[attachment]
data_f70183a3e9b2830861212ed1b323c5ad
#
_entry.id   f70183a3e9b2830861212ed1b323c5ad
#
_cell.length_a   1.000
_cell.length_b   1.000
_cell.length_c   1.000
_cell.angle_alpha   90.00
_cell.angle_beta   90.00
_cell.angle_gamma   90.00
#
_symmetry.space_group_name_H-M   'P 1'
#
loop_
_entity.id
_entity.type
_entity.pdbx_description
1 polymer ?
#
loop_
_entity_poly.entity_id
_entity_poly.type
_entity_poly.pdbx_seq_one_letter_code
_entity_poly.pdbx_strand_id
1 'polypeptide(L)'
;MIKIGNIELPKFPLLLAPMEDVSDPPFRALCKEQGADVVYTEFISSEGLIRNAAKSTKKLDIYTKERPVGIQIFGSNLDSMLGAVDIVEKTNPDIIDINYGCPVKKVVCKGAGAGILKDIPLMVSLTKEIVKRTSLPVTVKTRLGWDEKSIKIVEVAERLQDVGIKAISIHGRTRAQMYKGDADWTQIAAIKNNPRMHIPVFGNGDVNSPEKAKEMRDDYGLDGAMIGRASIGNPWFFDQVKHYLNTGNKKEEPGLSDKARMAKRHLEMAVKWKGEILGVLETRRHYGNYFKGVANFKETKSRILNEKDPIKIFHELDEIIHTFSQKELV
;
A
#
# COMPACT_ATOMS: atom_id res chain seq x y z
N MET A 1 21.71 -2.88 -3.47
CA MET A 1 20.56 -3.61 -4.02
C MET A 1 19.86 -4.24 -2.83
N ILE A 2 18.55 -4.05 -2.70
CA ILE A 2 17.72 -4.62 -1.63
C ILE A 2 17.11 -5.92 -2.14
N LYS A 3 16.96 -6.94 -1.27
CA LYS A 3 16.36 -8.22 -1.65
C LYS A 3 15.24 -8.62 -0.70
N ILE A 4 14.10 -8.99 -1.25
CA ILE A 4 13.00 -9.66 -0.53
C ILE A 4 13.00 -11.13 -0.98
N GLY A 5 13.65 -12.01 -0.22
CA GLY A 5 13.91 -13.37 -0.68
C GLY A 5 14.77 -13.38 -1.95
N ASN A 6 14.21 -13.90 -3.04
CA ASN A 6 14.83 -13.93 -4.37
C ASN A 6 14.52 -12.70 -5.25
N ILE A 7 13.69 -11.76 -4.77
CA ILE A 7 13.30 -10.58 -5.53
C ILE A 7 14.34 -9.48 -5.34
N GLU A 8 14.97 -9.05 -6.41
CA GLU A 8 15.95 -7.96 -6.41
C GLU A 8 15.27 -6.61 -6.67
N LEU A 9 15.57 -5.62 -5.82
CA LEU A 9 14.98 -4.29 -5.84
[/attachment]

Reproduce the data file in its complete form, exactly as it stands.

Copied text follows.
data_f70183a3e9b2830861212ed1b323c5ad
#
_entry.id   f70183a3e9b2830861212ed1b323c5ad
#
_cell.length_a   1.000
_cell.length_b   1.000
_cell.length_c   1.000
_cell.angle_alpha   90.00
_cell.angle_beta   90.00
_cell.angle_gamma   90.00
#
_symmetry.space_group_name_H-M   'P 1'
#
loop_
_entity.id
_entity.type
_entity.pdbx_description
1 polymer ?
#
loop_
_entity_poly.entity_id
_entity_poly.type
_entity_poly.pdbx_seq_one_letter_code
_entity_poly.pdbx_strand_id
1 'polypeptide(L)'
;MIKIGNIELPKFPLLLAPMEDVSDPPFRALCKEQGADVVYTEFISSEGLIRNAAKSTKKLDIYTKERPVGIQIFGSNLDSMLGAVDIVEKTNPDIIDINYGCPVKKVVCKGAGAGILKDIPLMVSLTKEIVKRTSLPVTVKTRLGWDEKSIKIVEVAERLQDVGIKAISIHGRTRAQMYKGDADWTQIAAIKNNPRMHIPVFGNGDVNSPEKAKEMRDDYGLDGAMIGRASIGNPWFFDQVKHYLNTGNKKEEPGLSDKARMAKRHLEMAVKWKGEILGVLETRRHYGNYFKGVANFKETKSRILNEKDPIKIFHELDEIIHTFSQKELV
;
A
#
# COMPACT_ATOMS: atom_id res chain seq x y z
N MET A 1 21.71 -2.88 -3.47
CA MET A 1 20.56 -3.61 -4.02
C MET A 1 19.86 -4.24 -2.83
N ILE A 2 18.55 -4.05 -2.70
CA ILE A 2 17.72 -4.62 -1.63
C ILE A 2 17.11 -5.92 -2.14
N LYS A 3 16.96 -6.94 -1.27
CA LYS A 3 16.36 -8.22 -1.65
C LYS A 3 15.24 -8.62 -0.70
N ILE A 4 14.10 -8.99 -1.25
CA ILE A 4 13.00 -9.66 -0.53
C ILE A 4 13.00 -11.13 -0.98
N GLY A 5 13.65 -12.01 -0.22
CA GLY A 5 13.91 -13.37 -0.68
C GLY A 5 14.77 -13.38 -1.95
N ASN A 6 14.21 -13.90 -3.04
CA ASN A 6 14.83 -13.93 -4.37
C ASN A 6 14.52 -12.70 -5.25
N ILE A 7 13.69 -11.76 -4.77
CA ILE A 7 13.30 -10.58 -5.53
C ILE A 7 14.34 -9.48 -5.34
N GLU A 8 14.97 -9.05 -6.41
CA GLU A 8 15.95 -7.96 -6.41
C GLU A 8 15.27 -6.61 -6.67
N LEU A 9 15.57 -5.62 -5.82
CA LEU A 9 14.98 -4.29 -5.84